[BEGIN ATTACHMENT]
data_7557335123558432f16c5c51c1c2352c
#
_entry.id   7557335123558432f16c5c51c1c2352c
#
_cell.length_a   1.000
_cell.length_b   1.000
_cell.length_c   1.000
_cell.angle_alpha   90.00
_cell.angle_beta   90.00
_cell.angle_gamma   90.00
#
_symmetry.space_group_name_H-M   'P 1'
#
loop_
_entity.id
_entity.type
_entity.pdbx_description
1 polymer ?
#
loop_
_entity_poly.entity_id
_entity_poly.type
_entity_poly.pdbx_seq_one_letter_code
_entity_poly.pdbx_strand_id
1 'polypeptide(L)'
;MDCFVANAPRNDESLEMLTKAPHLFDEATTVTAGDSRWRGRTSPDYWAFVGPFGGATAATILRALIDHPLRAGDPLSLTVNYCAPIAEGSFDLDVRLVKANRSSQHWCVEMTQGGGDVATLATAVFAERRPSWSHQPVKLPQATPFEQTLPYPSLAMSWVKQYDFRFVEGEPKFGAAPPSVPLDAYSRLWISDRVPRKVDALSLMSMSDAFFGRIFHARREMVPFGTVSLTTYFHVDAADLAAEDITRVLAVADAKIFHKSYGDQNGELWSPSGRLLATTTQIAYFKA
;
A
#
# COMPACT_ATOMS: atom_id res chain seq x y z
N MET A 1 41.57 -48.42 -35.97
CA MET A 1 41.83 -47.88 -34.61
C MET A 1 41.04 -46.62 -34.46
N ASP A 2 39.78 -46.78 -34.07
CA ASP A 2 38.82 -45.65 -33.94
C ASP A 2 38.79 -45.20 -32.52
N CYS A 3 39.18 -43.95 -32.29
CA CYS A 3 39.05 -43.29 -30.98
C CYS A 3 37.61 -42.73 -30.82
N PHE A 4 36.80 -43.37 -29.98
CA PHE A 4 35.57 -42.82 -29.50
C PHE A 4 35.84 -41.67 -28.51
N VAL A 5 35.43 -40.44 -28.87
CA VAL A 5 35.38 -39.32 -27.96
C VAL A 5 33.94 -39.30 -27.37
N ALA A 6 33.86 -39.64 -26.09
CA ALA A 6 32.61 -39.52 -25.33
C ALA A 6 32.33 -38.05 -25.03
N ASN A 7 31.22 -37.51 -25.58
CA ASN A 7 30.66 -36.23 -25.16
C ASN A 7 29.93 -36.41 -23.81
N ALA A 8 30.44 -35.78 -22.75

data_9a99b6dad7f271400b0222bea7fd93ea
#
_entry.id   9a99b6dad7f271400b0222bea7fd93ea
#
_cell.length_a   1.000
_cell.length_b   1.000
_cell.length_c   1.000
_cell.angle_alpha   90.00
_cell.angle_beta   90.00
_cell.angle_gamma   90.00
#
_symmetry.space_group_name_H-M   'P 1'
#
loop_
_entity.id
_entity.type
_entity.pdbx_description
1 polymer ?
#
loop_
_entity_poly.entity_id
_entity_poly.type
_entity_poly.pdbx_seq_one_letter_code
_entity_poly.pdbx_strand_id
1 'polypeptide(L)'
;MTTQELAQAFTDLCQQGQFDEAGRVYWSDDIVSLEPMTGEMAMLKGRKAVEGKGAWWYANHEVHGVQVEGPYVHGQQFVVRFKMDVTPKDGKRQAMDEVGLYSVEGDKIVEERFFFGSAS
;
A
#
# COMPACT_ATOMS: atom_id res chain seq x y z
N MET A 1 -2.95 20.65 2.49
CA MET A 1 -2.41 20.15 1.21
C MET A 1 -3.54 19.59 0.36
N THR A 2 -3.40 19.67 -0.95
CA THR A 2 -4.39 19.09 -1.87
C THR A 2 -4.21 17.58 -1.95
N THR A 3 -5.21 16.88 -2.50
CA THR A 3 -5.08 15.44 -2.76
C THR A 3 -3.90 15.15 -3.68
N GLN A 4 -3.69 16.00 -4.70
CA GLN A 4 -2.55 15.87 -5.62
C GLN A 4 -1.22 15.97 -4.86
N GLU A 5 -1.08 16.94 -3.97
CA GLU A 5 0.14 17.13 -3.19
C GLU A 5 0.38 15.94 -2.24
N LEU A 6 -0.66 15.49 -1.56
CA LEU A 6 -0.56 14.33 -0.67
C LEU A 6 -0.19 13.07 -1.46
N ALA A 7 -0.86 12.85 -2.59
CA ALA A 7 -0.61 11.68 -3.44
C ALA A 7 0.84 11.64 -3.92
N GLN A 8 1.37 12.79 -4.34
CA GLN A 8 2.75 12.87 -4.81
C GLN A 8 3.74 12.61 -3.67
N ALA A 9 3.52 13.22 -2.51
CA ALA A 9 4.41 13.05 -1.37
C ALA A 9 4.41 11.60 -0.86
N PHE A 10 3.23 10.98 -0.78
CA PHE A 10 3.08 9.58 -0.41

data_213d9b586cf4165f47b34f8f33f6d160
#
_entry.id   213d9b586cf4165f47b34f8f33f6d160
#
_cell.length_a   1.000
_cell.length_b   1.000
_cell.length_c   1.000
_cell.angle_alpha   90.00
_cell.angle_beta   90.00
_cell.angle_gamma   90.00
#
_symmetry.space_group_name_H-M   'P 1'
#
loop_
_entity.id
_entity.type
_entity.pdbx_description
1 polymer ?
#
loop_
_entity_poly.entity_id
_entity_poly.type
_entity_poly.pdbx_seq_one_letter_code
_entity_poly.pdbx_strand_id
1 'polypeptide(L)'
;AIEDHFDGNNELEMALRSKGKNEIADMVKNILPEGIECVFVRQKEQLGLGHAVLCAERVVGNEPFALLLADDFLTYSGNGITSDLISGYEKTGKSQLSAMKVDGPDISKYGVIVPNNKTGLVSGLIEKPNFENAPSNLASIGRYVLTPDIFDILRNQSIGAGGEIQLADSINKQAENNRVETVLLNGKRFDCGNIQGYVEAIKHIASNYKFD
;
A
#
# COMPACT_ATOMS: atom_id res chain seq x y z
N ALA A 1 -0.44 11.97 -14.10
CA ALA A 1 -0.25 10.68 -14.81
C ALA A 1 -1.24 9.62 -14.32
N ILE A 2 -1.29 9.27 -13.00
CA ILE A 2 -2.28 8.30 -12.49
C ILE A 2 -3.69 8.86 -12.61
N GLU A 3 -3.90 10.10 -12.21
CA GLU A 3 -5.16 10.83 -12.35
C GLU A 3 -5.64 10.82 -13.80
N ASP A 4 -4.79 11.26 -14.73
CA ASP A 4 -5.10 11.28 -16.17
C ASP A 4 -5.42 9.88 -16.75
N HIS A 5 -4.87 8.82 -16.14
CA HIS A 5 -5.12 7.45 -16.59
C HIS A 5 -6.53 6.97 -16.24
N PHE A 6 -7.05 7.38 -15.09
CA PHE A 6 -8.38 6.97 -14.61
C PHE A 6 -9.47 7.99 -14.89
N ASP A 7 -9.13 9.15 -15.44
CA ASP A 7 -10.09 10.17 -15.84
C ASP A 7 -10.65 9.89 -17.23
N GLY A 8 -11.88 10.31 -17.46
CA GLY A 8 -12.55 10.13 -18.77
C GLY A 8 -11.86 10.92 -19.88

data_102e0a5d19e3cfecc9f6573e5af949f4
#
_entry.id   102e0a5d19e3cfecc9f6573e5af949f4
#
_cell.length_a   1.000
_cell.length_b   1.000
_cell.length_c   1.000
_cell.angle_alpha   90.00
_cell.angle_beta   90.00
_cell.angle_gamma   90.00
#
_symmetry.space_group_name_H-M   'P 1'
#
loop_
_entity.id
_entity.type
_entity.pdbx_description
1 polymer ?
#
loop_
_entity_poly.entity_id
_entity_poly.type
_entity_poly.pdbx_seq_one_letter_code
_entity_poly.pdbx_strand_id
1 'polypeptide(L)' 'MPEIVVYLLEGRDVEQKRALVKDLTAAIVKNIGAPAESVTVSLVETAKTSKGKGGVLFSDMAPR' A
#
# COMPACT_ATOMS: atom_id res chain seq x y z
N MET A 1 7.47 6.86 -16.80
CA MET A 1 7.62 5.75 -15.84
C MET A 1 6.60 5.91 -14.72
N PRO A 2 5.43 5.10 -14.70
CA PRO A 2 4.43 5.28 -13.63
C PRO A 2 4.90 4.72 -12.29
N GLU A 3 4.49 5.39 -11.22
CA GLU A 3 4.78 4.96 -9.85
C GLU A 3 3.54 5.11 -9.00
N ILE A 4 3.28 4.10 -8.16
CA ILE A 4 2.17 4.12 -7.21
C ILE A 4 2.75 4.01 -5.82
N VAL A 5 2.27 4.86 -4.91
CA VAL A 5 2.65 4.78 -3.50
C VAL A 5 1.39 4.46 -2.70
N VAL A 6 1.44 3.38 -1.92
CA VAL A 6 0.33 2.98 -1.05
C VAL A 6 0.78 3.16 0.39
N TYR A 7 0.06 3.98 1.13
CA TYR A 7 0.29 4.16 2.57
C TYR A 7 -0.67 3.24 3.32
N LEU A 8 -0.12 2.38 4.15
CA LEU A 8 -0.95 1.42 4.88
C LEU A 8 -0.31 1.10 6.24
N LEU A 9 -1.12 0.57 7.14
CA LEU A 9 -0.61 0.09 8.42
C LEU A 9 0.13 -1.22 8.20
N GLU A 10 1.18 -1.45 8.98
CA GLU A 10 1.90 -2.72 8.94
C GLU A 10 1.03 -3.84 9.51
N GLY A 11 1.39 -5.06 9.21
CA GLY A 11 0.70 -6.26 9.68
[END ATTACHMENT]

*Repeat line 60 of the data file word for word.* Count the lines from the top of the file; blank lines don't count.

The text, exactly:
_cell.angle_alpha   90.00